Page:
Katie Peabody held the glistening, impossibly airy Entenmann’s chocolate donut up to her mouth knowing one of two things were about to happen: Either she’d finish it and go about her day like nothing ever happened, or the chocolate in its sticky, mud-brown frosting would make her go blind.
A doctor had warned her about the possibility of this side effect early on. It was 1988, and she was a research subject in his Columbia University clinical trial for an exciting new antidepressant he’d touted as the “next Prozac” (though she doesn’t now remember the name of the exact drug). Severely depressed, socially isolated and living a life she describes as “completely devoid of pleasure,” she’d jumped at the opportunity to enroll — she desperately wanted to change herself, and a new pill seemed like a promising solution.
There was just one problem. As the doctor had explained, there was a 50 percent chance she’d be taking a placebo, an inert substance with no physiological effect. And because the trial was double-blind, she’d have to wait until afterward to find out whether the vial of pills he’d given her was filled with active drugs or total fakes. Just to be safe, he advised her to stay far, far away from chocolate — he didn’t want her to go blind in case she was taking the real thing.
In her mind, too, there was no doubt — of course, she was taking the real thing. Within a few hours of popping one of the little white pills, almost every symptom of her debilitating depression had lifted as it were no heavier than a bedsheet. “Almost instantaneously, I felt like a totally different person,” she says. “Every aspect of my life changed.” Not only did she become more social and present than she’d been in years, she also started to enjoy the things she’d lost interest in. She even rode the roller coaster at Coney Island with her boyfriend, something she’d never have done before.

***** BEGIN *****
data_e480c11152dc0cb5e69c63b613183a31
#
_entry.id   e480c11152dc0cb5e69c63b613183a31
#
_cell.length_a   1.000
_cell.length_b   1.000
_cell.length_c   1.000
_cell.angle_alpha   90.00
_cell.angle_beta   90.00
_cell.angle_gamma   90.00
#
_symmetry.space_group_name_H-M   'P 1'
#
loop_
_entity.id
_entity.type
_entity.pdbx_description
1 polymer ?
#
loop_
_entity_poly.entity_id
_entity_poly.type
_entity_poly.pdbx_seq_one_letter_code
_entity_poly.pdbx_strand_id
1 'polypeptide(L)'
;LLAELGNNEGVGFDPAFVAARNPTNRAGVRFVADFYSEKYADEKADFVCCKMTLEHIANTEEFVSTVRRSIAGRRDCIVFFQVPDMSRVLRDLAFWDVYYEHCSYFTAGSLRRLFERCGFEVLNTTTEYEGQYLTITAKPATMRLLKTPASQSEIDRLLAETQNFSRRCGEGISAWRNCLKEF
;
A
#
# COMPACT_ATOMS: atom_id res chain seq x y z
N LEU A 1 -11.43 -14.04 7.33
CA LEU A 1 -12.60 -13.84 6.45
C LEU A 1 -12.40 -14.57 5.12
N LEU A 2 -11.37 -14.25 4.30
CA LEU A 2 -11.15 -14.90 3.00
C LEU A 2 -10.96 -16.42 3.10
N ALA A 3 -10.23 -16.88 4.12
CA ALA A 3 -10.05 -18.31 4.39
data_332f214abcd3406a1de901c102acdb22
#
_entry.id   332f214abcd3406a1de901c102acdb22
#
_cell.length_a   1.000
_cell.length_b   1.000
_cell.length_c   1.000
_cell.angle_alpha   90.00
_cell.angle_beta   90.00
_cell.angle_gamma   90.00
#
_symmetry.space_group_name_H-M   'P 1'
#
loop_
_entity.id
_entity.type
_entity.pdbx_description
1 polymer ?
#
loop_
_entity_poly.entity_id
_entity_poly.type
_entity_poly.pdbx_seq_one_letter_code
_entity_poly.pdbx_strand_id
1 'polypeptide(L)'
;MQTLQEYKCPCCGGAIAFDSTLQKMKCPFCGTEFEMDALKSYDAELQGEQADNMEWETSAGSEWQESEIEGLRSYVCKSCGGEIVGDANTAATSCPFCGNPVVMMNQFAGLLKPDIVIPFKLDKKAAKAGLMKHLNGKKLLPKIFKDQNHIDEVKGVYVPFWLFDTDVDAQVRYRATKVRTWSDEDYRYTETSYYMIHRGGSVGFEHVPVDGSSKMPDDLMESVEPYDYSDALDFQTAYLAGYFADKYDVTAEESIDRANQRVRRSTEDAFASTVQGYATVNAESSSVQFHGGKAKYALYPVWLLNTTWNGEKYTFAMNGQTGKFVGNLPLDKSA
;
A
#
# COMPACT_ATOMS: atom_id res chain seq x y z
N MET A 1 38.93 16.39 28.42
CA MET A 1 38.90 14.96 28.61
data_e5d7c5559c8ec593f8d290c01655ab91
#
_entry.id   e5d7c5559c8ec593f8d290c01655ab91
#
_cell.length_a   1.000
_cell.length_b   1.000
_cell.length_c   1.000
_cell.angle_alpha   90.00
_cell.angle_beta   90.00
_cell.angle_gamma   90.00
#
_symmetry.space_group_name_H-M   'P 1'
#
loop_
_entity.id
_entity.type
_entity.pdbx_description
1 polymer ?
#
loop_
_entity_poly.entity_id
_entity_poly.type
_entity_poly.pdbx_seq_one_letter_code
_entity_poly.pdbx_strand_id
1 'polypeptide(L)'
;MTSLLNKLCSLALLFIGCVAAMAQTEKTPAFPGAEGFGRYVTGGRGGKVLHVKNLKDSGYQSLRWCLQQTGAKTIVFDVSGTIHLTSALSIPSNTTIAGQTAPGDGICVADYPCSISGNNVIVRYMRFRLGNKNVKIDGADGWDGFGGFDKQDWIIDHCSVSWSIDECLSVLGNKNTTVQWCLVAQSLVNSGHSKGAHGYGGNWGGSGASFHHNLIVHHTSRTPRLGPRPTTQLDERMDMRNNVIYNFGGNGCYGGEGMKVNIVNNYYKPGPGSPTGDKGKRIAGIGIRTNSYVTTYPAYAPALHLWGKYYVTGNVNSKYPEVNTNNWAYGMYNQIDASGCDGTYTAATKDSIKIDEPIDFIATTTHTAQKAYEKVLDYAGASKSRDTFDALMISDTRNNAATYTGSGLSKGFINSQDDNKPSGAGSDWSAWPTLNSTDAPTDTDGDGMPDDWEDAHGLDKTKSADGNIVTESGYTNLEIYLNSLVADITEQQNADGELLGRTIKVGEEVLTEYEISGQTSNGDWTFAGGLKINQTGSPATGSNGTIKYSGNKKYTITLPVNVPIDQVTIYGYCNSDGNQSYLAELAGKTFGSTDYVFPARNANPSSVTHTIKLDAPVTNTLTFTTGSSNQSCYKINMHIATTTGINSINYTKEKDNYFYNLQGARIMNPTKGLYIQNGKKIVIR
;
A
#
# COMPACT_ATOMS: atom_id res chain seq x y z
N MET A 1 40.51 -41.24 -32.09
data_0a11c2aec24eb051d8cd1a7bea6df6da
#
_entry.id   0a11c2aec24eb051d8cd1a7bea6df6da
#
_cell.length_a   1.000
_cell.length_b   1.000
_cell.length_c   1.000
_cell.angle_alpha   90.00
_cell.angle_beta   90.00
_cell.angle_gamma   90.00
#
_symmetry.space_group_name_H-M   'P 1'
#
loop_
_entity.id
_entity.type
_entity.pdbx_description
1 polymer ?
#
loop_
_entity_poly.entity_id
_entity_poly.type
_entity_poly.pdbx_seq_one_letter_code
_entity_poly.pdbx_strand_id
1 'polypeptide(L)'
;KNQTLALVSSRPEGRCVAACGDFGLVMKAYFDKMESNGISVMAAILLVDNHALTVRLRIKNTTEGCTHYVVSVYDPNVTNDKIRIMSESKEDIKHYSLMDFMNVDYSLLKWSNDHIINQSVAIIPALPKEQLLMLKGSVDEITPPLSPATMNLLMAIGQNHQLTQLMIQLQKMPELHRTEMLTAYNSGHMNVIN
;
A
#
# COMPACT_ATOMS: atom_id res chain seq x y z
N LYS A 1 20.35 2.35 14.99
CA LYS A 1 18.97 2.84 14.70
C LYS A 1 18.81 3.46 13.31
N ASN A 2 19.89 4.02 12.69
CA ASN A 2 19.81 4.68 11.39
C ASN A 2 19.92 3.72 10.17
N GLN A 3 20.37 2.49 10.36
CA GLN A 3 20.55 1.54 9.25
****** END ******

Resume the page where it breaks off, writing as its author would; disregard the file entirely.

Still, something inside her ached to know who was truly in the driver’s seat — was her life turning around because of her, or because of a drug?
Good thing there was a certain chocolate-flavored litmus test she could use. She sank her teeth into the donut and awaited her fate. Within a few minutes, her vision faded entirely to black. Once everything had gone dark, her boyfriend helped her into bed, where she sobbed uncontrollably as she envisioned how her life was about to change. But when she woke up two hours later, her vision had returned. She was shook up, but a part of her felt satisfied knowing she was taking the real drug. She was actually getting the help she needed, after all.
A few weeks later, Peabody returned to Columbia for her final appointment with the test’s administrator. When their session was over, he asked her if she wanted to know whether she’d been taking a placebo or the real drug. To her utter surprise, she’d been taking the placebo the entire time. Her improved mood, social life and relationships hadn’t been the result of some newfangled pharmaceutical — they’d been caused entirely by her.
“I was totally wowed,” Peabody, who is now 66 and a creative director, copywriter and storyteller, tells me. “On one hand, I felt disappointed, like I’d been conned. But on the other, I realized I’d done all this for myself. I was suddenly overwhelmed, and even a little scared by how powerful my mind could be.” After that, something shifted in her for good — she still had bad days every now and then, but she never felt “plagued” by depression again.
According to Luana Colloca, a placebo expert at the University of Maryland, reactions like Peabody’s aren’t uncommon in depressed patients who are randomly assigned placebos in clinical drug trials — though they’re taking a fake drug, their depression will often improve and their good mood will last. In fact, according to a 2008 meta-analysis published in the journal PLoS Med, placebos have been shown to be at least as effective as antidepressants (if not more so) in treating cases of mild to moderate depression. They can help with major depression like Peabody’s, too; while real drugs are often more effective in these cases, research from University of Utah psychiatrist Jon-Kar Zubieta found that placebo was a productive treatment for 45 to 50 percent of severely depressed participants. They’ve even been shown to significantly improve symptoms of Parkinson’s disease, irritable bowel syndrome, allergies and a laundry list of other conditions.
But how is it possible that an inert substance like a sugar pill could not only alleviate depression, but cause bona-fide side effects like blindness as well? More importantly, is it possible to harness that power to treat our own feelings of sadness and despair?